Las Vegas Sun reporter Jon Ralston set the interwebz a buzzin’ late Tuesday with his revelation that Las Vegas Sands chairman Sheldon Adelson had come out as ‘morally opposed’ to online gambling. Ralston reported that Adelson had expressed such sympathies to longtime online gambling opponent Sen. Jon Kyl (R-AZ) and to American Gaming Association CEO Frank Fahrenkopf.
Fahrenkopf subsequently released a statement saying Adelson “has long had concerns about this issue, and it is perfectly within his right to make this decision.” Despite Adelson’s opposition, the AGA remains committed to pushing for federal poker legislation, which has the backing of other AGA members like Caesars Entertainment, Wynn Resorts and MGM Resorts.
Morality aside, Adelson reportedly feels that the technology to block underage gamblers from accessing online sites isn’t quite ready for prime time. Adelson also suggested that an online poker debate would be an “unnecessary distraction” in 2012, a presidential election year. Adelson, the world’s 16th wealthiest person (by Forbes’ calculations), is a staunch supporter of Republican causes, and has publicly backed Newt Gingrich to become the GOP challenger to President Obama in November. Adelson donated $7m to Gingrich’s political action committee between 2007-2010.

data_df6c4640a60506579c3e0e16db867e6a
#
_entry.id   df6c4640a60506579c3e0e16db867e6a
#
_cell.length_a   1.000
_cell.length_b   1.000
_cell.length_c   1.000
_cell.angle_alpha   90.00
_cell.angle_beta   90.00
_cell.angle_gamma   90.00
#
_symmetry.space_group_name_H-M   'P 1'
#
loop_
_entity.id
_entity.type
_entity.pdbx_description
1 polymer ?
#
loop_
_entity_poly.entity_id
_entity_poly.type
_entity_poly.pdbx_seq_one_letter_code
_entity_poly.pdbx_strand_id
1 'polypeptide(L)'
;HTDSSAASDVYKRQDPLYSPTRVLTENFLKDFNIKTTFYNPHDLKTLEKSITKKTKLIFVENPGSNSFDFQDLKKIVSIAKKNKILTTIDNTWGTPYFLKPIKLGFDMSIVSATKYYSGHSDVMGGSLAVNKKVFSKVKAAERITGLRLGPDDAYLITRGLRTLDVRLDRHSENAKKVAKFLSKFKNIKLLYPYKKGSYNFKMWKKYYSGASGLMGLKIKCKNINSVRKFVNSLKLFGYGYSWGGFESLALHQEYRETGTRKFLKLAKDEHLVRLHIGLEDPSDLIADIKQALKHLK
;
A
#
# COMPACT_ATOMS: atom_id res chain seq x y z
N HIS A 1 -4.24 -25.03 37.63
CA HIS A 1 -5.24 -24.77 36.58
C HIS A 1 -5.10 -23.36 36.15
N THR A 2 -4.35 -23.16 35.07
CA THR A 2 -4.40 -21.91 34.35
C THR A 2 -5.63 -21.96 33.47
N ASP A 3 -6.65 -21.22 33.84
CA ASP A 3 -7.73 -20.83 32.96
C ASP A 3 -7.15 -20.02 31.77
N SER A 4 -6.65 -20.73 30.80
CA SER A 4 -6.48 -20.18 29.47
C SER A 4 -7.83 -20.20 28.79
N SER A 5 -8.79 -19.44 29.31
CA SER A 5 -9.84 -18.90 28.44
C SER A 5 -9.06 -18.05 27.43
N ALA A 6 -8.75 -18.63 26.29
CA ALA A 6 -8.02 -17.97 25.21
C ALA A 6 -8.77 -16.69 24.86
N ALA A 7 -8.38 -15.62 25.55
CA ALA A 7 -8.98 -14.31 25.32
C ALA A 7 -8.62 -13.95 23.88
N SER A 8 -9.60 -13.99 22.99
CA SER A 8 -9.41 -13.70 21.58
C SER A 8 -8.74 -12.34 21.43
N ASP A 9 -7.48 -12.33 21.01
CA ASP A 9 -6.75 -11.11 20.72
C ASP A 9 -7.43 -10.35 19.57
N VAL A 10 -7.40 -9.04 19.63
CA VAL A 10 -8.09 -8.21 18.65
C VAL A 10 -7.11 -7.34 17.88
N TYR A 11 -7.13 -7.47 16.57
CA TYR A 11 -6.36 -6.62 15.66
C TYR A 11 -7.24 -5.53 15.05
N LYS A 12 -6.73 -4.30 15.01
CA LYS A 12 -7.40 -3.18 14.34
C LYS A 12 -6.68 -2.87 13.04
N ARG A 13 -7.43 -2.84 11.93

On Wednesday, an LVS spokesman emphasized that Adelson’s statement was “a personal observation of concerns about technology” which didn’t necessarily represent the company’s formal stance on the issue. But in October, LVS president Michael Leven, who sits on the AGA’s board of directors, told the Wall Street Journal he had concerns that online gambling would cannibalize B&M revenues, and that if/when online poker came to the US, it would be at the intrastate, not federal, level.
Adelson’s public position makes a mockery of all those recent New York Post articles on the rosy prospects for online poker legislation passage. In August, the Post quoted Global Gaming Business publisher Roger Gross as saying Adelson was “now on board” with federal online poker plans. In November, the Post claimed Kyl might co-sponsor poker legislation introduced by Sen. Harry Reid (D-NV), but we were never convinced that Kyl’s alleged change of heart regarding online gambling was anything more than wishful thinking by US poker players. Kyl may be retiring in 2012, but he’s a party loyalist, and with major Republican benefactor Adelson bending his ear, it seems highly unlikely that Kyl would do anything to derail the GOP gravy train heading into an election year.